Your great idea vs. your crappy company culture

When you told me the idea for your company two years ago, I thought you were onto something. You’d identified a fast-growing market, and had a simple and elegant tech solution to deliver them products that they wanted. You knew how to charm investors, board members, and partners. You were uniquely positioned to bring together the right team to make this work.

Wondering how things are going for you, I stalked your company on Glassdoor. A quarter of your employees approve of you, and less than that would recommend your company to their friends. Ouch! What went wrong? Well, from the comments it’s clear that:

1. You expected everyone to work hard, but nobody knew what you were up to

As the face of the company, you were always out speaking with the media or investors, or attending events. It is possible you were very busy. You might even have been busy in the right way. However, nobody knew that. All they knew was they never saw you. It was demoralizing for the staff to miss dinner with their families and not have you there cheering them on.

2. You threw people under the bus

Each release that failed had to be someone’s fault, right? Seeing coworkers depart each time something didn’t go right created a culture of fear.

3. You burned people out

You were so successful at creating an around-the-clock work culture, that literally marriages fell apart and people went to the hospital. Oh, and the company sports team lost to forfeit because it could never make it to the games.

4. The only culture you built was a drinking culture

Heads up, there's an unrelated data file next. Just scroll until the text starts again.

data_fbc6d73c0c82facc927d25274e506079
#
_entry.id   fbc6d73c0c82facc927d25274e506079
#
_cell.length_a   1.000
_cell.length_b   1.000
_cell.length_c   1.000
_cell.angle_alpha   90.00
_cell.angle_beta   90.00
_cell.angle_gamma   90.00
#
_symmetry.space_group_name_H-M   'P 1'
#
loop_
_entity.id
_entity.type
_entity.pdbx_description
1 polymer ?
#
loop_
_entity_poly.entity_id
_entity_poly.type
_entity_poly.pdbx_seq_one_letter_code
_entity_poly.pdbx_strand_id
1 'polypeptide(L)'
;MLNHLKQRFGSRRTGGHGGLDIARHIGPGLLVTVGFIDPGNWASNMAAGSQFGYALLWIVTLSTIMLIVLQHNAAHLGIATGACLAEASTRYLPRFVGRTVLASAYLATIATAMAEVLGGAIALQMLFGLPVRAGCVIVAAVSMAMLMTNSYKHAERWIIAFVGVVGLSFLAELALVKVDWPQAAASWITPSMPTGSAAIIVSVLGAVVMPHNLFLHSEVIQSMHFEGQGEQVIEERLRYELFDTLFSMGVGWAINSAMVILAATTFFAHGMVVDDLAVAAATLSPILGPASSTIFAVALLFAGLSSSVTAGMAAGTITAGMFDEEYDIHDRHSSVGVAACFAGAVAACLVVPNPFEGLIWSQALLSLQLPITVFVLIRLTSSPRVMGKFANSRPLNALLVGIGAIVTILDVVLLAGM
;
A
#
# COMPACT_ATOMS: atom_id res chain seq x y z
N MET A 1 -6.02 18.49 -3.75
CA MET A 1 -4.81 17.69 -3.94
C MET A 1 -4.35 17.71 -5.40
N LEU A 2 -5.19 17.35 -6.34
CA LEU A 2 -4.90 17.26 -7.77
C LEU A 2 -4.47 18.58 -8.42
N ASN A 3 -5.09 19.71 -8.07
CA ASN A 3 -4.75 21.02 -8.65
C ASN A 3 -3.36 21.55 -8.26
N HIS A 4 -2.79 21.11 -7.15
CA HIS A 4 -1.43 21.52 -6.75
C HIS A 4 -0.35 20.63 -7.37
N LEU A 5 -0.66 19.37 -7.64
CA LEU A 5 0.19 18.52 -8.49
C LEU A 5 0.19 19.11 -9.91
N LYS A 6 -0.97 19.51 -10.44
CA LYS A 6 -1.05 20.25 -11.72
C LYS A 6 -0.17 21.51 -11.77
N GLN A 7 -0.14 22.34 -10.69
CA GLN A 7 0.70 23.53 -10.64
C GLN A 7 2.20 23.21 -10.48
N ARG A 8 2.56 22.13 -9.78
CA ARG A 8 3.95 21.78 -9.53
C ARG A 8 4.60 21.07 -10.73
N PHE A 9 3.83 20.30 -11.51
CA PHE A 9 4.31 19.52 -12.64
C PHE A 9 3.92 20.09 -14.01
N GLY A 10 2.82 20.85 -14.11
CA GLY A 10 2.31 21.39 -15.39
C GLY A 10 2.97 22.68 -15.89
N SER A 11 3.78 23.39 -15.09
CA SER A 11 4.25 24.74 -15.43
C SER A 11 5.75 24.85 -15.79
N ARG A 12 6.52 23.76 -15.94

It’s not a coincidence that so many people complained about everyone not being on the same page. If the only time someone has to check in with people cross-department happens to be when they’re hammered, the product will probably come out a little hammered, too.

5. You were over-confident in your ability to predict

A/B testing and other tried-and-true ways to test the market trump your instinct, every time.

6. You let cliques develop by playing favorites

Some of your reviews sound like reading the IMDB for Mean Girls.

7. You lost sight of your good idea

You let too many side projects and partnership opportunities take focus from your core. Yes, it’s exciting that these name brand companies want to do business with you. However, when you are this early stage, you especially have to remember that you can only do one thing well.

8. You thought it would be easier

Everyone can sense your frustration that you’re not yet the next Jack Ma. His company took him 15 years to build. Yet other people spend 15 years trying to build a company, only to have it tank. Nothing is every a sure thing, and nothing is ever fair. At least make the journey an enjoyable and educational one for the people who have rallied behind you.

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